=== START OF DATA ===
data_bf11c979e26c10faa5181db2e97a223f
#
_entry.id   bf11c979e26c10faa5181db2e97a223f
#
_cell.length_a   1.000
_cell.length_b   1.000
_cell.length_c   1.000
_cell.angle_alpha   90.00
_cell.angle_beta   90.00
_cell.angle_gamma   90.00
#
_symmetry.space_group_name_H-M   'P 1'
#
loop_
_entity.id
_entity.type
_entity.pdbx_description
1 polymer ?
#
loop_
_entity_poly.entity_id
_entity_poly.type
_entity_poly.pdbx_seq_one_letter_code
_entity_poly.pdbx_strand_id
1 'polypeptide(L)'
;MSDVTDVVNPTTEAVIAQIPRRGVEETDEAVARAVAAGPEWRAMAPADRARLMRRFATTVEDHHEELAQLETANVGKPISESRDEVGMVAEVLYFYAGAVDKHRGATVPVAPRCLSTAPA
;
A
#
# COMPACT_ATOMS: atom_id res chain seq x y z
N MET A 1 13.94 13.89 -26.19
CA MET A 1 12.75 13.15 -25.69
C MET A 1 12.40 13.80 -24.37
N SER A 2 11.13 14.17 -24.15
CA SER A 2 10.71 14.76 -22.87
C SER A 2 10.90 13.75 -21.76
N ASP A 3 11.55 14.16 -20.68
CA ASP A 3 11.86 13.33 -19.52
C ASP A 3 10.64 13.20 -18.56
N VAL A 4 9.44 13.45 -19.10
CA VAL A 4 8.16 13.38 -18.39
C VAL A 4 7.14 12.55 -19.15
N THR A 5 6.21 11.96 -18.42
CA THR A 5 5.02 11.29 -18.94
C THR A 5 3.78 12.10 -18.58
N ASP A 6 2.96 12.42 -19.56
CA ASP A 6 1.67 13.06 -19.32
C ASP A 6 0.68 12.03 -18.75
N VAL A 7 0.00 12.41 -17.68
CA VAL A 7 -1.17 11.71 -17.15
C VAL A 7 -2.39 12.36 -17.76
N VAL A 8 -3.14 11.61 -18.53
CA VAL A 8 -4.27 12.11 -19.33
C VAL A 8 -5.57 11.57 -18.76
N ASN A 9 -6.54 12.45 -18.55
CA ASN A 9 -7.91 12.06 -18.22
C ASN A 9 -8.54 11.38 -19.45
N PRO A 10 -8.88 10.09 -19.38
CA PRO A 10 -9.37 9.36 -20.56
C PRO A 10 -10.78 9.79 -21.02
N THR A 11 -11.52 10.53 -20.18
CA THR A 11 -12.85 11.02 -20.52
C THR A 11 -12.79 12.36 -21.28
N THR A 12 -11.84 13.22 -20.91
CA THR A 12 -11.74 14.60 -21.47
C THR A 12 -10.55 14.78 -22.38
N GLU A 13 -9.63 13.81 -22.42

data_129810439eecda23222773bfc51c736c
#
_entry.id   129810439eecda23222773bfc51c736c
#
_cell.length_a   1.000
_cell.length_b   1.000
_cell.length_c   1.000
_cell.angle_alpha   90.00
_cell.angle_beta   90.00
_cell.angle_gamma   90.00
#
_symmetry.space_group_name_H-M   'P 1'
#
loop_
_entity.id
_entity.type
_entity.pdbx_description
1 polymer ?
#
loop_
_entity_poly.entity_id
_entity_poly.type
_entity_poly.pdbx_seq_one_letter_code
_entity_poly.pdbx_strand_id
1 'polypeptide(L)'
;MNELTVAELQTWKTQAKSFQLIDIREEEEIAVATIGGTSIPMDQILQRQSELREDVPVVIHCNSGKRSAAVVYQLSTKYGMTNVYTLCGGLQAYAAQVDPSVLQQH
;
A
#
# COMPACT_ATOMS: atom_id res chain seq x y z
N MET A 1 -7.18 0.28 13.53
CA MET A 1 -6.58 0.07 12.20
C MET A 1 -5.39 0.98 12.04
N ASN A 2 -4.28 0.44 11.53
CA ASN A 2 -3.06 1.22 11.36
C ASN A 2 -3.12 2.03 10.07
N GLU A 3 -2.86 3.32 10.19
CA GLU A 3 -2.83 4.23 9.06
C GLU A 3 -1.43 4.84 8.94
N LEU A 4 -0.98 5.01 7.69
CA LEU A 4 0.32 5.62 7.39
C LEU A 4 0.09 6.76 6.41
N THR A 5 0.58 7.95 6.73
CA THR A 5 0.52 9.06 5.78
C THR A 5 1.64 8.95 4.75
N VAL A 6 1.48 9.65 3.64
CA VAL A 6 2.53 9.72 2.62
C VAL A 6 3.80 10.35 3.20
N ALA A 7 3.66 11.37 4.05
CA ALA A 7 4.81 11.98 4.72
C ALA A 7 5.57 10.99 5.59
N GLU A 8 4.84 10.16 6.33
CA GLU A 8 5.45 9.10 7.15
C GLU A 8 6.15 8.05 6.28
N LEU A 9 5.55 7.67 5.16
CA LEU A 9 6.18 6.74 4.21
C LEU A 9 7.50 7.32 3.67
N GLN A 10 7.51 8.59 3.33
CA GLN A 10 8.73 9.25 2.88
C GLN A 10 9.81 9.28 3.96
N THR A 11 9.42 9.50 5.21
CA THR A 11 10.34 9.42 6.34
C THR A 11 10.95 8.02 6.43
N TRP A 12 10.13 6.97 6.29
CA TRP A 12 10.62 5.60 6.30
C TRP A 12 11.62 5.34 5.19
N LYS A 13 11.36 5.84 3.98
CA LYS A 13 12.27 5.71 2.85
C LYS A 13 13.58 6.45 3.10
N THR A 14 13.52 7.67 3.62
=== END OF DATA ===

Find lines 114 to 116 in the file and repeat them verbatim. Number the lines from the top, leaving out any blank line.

CA VAL A 6 2.53 9.72 2.62
C VAL A 6 3.80 10.35 3.20
N ALA A 7 3.66 11.37 4.05